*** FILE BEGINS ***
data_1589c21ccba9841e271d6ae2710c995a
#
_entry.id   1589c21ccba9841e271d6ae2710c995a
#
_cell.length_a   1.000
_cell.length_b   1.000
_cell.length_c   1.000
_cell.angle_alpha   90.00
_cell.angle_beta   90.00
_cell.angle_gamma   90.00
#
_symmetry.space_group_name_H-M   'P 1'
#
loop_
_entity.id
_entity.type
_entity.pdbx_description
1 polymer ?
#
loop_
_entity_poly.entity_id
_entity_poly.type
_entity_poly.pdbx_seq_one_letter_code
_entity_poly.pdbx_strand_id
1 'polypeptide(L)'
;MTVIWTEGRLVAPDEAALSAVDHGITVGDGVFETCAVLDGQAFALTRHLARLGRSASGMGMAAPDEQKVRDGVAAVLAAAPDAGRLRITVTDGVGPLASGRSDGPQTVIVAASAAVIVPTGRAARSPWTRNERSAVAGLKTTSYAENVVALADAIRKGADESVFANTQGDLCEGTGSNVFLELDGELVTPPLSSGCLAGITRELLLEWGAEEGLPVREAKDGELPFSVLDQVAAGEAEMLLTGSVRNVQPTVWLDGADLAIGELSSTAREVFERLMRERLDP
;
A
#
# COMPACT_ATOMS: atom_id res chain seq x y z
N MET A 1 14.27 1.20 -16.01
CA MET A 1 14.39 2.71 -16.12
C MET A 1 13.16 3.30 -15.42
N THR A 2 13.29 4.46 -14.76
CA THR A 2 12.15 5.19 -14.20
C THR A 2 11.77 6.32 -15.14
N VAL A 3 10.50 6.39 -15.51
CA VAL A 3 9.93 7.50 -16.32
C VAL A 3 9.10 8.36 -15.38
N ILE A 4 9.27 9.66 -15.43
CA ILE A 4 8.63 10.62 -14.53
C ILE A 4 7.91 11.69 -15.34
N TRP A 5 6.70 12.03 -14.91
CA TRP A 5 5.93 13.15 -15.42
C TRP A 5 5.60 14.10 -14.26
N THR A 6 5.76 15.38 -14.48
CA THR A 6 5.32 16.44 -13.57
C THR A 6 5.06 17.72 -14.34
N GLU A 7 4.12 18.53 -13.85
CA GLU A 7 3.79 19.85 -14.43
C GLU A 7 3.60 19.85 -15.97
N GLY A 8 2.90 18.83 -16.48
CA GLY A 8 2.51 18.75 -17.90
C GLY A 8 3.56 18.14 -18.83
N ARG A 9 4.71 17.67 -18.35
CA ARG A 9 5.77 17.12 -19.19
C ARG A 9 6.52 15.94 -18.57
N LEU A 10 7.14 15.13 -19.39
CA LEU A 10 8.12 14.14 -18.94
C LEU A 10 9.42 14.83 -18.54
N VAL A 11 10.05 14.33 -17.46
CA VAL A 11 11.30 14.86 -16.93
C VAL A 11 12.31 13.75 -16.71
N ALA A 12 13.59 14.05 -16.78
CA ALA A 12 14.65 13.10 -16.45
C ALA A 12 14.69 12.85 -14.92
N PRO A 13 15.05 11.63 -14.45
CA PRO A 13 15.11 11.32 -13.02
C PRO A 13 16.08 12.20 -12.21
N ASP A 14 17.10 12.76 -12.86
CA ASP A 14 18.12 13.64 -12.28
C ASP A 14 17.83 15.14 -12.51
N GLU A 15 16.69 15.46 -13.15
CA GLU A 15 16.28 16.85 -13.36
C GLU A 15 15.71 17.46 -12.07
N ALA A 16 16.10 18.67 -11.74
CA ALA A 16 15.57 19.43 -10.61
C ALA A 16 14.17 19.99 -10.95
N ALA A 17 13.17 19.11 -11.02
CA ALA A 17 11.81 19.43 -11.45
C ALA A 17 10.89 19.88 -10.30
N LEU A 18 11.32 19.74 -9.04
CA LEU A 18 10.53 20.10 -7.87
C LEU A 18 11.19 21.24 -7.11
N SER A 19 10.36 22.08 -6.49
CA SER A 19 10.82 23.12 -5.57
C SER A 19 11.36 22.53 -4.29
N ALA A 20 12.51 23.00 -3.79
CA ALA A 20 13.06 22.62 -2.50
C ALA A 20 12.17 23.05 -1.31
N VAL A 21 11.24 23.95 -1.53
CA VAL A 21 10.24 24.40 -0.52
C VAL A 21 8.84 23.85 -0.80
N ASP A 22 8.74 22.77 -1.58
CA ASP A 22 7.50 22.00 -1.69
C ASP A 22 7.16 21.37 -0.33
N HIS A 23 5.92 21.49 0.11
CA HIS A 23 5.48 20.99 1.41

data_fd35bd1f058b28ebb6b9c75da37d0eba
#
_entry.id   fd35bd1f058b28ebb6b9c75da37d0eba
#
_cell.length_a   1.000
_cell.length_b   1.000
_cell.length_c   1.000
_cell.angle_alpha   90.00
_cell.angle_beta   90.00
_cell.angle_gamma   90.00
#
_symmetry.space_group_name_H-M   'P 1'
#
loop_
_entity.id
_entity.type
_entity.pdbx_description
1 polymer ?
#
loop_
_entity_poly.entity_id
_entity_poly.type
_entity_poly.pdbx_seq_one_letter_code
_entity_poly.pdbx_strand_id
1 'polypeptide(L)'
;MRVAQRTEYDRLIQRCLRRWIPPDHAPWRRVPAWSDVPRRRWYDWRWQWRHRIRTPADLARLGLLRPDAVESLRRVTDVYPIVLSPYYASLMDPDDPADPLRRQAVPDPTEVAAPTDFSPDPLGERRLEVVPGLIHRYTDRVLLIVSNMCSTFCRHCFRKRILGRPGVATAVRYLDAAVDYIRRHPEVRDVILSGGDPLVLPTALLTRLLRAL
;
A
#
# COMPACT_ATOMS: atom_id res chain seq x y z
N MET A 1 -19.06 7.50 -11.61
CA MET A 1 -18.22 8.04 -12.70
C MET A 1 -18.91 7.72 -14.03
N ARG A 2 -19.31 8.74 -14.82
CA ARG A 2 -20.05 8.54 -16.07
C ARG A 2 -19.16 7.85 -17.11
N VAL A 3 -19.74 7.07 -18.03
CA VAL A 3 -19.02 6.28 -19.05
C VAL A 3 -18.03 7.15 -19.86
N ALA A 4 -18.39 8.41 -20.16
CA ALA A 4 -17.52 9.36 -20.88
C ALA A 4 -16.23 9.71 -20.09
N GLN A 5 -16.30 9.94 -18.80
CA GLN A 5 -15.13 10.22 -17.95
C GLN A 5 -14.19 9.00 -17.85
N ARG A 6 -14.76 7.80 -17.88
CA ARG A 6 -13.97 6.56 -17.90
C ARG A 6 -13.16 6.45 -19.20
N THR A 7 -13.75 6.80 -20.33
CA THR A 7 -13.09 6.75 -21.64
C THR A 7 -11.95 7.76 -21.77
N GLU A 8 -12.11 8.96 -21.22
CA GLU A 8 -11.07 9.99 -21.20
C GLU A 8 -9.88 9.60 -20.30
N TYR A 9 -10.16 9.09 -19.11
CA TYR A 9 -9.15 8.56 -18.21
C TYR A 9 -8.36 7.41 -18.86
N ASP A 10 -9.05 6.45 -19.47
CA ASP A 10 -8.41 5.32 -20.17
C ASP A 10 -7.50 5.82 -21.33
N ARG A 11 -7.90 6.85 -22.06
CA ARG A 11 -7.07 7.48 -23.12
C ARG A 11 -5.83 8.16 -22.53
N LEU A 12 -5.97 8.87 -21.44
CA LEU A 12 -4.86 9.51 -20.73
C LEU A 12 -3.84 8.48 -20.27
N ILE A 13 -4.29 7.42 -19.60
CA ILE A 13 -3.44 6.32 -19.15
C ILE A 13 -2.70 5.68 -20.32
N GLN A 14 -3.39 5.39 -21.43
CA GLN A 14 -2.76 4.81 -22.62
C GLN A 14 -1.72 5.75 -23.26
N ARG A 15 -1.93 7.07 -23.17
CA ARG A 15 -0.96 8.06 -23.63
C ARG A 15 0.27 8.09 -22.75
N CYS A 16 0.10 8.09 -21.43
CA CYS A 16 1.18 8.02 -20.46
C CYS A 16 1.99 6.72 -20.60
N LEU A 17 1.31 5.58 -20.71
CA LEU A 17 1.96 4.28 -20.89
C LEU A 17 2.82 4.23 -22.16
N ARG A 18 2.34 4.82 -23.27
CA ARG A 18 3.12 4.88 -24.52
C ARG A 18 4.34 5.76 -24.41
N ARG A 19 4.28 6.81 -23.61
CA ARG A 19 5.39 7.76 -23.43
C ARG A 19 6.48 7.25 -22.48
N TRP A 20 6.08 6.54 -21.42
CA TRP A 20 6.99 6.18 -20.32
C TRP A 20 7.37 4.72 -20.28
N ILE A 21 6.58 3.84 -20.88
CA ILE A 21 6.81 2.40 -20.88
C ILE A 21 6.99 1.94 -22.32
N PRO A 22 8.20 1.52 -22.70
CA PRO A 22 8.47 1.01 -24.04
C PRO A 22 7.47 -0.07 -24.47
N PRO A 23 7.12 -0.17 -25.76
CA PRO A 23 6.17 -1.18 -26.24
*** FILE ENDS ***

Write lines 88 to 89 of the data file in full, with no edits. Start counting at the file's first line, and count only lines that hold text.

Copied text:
N ALA A 20 12.51 23.00 -3.79
CA ALA A 20 13.06 22.62 -2.50